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January 15, 1997

WILLIAM KINSELLA, DONALD HARTSOCK, and P. DUGGAN, in their official capacities, Defendants.

The opinion of the court was delivered by: HART

 Plaintiff Thomas Fantasia brings this action against three police officers for the Village of Orland Park, William Kinsella, Donald Hartsock, and Patrick Duggan, in connection with an altercation in his home and his subsequent arrest. Plaintiff alleges that defendants violated 42 U.S.C. § 1983 ("§ 1983") by using excessive force against him, failing to prevent the use of excessive force against him, falsely arresting him and conspiring to violate his constitutional rights. Plaintiff also brings an claim under Illinois state law for malicious prosecution. Presently pending is defendants' motion for summary judgment.


 Early in the day on May 22, 1994, plaintiff went to his neighbor's house in Orland Park to watch a Chicago Bulls basketball game on television. Over the course of the day, plaintiff drank three "Rum and Cokes" and had a sip of a Bloody Mary drink. The Bulls lost the game and plaintiff returned home. Plaintiff's wife, Mary Fantasia, also had returned home from a trip to the grocery store a short time earlier.

 After returning home, plaintiff argued with his wife over the actions of one of his daughters. At some point, a container of dry dog food and a ceramic container fell to the floor and spilled all over the kitchen floor. Both plaintiff and Mrs. Fantasia agree that plaintiff accidentally knocked both to the floor. During the argument with plaintiff, Mrs. Fantasia stated that if plaintiff did not quiet down she would call the police because she did not want her neighbors to hear their argument. Plaintiff then picked up the telephone and dialed 911 himself and handed the telephone receiver to his wife. The 911 operator answered and asked Mrs. Fantasia if she wanted "police or fire." Mrs. Fantasia answered "police," but when the police answered she said "never mind" and hung up the receiver. Nevertheless, the 911 operator dispatched officers to plaintiff's home.

 Responding to the call in separate squad cars, both Officers Kinsella and Hartsock arrived at plaintiff's home between five and ten minutes after Mrs. Fantasia spoke to the 911 operator. Officer Hartsock went to the back door and attempted to follow plaintiff's daughter into the house through a screen door on the patio, but plaintiff slid the screen door closed before Officer Hartsock could enter. Plaintiff yelled to Officer Hartsock that he was not needed. Meanwhile, Officer Kinsella had entered the house through the front door. Upon his entry, Mrs. Fantasia told Officer Kinsella, "The Bulls lost. Maybe you can help him." Plaintiff acknowledges that he was disappointed about the Bulls' loss. When plaintiff saw Officer Kinsella, he demanded that Officer Kinsella leave the house. Using profanity, Officer Kinsella responded that he was going nowhere. Plaintiff, who was holding a broomstick, then told Officer Kinsella that "if you were not a police officer, I'd kick your f***ing ass." Officer Kinsella told plaintiff to release the broomstick or he would arrest plaintiff. After repeating the command twice -- a time span of approximately five seconds -- plaintiff released the broom. Officer Kinsella took the broomstick and threw it into the living room.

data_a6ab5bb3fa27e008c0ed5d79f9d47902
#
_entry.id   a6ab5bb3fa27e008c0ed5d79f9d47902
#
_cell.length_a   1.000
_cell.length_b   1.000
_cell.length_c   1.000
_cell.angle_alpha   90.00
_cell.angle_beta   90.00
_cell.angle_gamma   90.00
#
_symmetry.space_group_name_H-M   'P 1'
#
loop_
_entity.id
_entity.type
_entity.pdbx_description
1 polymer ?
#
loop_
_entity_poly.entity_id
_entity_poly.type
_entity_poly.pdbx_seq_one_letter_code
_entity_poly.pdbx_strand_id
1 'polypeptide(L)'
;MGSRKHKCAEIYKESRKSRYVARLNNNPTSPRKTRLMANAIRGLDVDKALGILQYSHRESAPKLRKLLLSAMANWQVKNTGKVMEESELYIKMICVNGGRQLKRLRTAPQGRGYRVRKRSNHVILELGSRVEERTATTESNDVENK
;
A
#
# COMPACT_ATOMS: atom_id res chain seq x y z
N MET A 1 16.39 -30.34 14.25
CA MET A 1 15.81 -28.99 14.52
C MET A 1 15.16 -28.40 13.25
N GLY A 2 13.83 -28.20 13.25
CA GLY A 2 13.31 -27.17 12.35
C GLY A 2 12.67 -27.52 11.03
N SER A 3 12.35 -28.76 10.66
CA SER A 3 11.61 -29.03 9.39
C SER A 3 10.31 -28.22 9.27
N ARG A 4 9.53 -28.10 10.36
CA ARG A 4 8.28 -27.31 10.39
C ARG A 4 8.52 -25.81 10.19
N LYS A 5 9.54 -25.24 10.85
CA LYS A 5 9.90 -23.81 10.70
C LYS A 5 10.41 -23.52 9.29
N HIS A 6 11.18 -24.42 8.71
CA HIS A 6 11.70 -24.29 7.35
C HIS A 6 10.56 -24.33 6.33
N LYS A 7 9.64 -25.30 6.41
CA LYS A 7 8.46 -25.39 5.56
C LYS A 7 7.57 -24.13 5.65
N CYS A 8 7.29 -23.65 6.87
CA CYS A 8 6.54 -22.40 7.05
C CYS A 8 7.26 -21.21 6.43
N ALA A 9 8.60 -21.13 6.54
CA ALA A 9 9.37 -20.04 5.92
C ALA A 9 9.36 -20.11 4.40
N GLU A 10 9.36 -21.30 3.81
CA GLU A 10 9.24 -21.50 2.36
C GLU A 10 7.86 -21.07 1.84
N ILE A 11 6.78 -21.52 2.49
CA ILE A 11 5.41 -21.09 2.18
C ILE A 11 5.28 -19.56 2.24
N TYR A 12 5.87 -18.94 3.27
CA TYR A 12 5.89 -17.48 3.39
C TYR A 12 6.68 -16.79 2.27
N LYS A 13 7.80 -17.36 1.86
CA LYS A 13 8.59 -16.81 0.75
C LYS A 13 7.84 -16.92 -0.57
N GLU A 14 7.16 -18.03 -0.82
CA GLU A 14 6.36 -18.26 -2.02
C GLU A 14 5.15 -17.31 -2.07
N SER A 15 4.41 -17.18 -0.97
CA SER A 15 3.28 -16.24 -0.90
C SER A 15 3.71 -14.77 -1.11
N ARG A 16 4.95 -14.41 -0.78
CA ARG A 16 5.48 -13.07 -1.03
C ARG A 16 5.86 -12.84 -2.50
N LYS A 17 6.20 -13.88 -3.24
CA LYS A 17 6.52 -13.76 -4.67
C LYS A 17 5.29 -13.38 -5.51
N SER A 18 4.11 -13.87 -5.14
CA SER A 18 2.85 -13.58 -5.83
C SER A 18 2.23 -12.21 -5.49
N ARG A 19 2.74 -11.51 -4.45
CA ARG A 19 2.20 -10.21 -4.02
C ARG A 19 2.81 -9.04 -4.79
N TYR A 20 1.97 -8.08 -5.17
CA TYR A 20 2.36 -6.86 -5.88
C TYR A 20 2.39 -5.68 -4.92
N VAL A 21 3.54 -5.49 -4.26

From this point on, the facts are disputed at nearly every turn. Because the facts must be viewed in a light favorable to the nonmovant, plaintiff's version of the facts will be used. See Titran v. Ackman, 893 F.2d 145, 147 (7th Cir. 1990). After throwing the broomstick into the living room, Officer Kinsella threw his hat to the floor and told plaintiff, "come on ***hole, let's go outside right now." Plaintiff responded that he would not do that but "if you were not a police officer, I would beat the living sh** out of you." *fn1" Officer Kinsella then hit plaintiff in the hip area with a baton. After several baton strikes to plaintiff's arm and elbow, plaintiff was pushed backwards into a set of closet doors, which then collapsed. Plaintiff got up and said, "Is that the best you can do?" Officer Kinsella punched plaintiff in the face. After recovering from the punch, plaintiff again asked Officer Kinsella, "Is that all you f***ing got?" Officer Kinsella responded with a second punch to plaintiff's face. After the second punch, Officer Hartsock pushed Officer Kinsella off of plaintiff and said "Do you know what you're doing?"